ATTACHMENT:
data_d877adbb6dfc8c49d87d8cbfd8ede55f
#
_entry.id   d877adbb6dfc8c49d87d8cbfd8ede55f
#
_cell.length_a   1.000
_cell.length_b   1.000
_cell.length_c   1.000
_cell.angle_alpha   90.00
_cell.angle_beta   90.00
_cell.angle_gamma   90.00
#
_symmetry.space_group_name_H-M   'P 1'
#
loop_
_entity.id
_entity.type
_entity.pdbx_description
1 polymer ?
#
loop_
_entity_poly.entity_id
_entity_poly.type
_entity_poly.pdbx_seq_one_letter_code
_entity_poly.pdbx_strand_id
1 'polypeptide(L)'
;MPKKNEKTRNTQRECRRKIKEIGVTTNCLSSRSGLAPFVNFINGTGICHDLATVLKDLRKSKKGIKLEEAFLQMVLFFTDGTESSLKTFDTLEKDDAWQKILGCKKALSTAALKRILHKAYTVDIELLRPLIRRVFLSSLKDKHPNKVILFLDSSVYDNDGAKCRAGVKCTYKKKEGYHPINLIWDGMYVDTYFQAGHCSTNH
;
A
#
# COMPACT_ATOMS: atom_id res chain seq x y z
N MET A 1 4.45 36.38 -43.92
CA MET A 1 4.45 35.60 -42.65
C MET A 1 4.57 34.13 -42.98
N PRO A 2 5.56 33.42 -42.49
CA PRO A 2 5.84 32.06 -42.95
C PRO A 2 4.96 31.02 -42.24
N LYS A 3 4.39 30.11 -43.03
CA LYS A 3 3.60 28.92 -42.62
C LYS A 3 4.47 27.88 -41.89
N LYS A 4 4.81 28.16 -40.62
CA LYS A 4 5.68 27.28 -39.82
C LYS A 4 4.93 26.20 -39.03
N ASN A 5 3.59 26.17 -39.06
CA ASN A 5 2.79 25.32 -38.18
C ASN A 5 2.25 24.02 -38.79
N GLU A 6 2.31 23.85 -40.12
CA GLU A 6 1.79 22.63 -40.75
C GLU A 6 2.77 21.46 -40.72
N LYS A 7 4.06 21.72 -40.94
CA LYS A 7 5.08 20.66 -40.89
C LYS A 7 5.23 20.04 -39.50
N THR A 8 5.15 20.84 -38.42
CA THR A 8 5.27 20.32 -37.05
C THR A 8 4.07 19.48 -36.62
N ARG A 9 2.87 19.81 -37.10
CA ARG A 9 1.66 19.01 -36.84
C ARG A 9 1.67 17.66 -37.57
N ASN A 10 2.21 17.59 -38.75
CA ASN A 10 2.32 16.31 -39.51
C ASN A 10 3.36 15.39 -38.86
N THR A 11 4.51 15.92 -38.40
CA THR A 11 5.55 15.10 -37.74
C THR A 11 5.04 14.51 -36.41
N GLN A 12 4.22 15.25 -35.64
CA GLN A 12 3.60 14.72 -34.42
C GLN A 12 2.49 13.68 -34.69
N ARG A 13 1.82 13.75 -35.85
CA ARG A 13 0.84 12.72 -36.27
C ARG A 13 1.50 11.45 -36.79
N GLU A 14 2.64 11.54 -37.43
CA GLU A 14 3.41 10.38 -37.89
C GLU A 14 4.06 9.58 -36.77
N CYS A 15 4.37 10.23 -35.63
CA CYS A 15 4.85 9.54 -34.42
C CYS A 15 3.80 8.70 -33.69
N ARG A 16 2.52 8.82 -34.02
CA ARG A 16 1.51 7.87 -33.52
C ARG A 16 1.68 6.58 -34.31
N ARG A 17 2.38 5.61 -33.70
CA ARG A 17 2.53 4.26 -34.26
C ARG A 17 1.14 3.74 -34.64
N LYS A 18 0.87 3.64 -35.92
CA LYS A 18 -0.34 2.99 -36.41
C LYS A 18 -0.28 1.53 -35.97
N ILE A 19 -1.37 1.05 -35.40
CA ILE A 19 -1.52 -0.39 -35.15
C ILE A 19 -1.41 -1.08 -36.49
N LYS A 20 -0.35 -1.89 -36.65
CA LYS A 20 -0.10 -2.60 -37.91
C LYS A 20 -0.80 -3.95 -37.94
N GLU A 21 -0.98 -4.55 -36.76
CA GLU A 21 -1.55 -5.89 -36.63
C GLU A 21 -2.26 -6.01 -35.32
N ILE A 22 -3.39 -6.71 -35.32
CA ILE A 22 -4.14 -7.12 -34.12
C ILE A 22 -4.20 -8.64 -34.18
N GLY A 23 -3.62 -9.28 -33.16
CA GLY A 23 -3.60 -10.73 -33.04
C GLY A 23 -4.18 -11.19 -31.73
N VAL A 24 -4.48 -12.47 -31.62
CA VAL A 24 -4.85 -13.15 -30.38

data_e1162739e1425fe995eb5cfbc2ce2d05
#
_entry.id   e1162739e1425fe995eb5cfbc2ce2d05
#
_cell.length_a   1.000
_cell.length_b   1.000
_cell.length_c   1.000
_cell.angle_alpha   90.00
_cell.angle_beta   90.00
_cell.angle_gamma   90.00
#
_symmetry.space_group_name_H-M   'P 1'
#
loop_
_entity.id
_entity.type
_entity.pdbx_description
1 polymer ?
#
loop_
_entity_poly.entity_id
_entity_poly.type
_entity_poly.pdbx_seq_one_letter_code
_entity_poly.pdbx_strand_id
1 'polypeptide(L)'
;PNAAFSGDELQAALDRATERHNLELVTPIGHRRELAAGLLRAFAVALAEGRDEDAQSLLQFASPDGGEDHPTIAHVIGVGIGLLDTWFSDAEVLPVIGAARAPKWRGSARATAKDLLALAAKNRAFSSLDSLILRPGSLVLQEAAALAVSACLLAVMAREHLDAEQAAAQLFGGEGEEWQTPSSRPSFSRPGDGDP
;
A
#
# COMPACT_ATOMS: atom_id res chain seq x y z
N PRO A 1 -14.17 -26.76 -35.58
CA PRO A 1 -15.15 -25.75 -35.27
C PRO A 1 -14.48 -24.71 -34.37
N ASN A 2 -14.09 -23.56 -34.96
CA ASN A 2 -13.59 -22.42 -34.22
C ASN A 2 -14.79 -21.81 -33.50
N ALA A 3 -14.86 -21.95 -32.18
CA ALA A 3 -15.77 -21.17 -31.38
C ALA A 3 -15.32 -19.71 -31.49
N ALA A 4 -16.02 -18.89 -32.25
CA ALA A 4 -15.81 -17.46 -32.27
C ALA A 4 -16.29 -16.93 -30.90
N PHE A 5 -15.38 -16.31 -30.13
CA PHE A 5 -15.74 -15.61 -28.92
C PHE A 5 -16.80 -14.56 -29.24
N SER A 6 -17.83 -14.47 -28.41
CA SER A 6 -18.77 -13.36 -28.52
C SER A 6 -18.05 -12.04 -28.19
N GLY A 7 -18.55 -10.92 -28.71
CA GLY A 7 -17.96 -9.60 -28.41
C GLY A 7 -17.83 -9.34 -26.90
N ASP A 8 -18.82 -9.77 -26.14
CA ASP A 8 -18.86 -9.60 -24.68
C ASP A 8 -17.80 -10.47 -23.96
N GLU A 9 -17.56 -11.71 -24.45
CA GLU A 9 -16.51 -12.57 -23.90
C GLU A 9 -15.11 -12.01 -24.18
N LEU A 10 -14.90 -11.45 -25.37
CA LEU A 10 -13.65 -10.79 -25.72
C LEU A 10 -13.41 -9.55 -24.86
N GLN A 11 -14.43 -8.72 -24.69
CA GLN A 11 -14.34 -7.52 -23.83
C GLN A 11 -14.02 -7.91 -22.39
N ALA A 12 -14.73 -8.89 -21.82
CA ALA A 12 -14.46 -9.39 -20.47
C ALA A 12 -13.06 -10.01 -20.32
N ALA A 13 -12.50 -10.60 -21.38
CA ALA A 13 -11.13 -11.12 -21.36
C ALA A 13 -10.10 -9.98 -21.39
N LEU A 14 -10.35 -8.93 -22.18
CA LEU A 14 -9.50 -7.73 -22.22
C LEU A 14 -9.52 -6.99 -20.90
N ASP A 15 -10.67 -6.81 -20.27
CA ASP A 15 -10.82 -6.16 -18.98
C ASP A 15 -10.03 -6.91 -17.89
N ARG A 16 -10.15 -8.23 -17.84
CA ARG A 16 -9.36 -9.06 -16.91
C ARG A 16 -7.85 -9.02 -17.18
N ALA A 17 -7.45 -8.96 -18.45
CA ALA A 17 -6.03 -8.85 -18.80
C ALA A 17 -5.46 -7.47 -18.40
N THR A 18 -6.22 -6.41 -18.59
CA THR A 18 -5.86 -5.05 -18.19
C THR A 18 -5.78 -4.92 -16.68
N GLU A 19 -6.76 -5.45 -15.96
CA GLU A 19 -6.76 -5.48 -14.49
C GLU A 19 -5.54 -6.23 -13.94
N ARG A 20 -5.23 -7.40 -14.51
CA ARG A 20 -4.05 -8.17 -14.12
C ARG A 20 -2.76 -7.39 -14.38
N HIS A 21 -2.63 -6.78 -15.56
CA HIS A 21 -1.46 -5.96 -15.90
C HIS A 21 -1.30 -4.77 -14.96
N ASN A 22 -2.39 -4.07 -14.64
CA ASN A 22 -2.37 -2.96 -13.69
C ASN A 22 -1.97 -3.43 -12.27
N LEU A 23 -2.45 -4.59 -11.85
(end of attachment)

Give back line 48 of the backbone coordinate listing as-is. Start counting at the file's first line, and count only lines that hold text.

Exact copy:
C GLU A 6 2.77 21.46 -40.72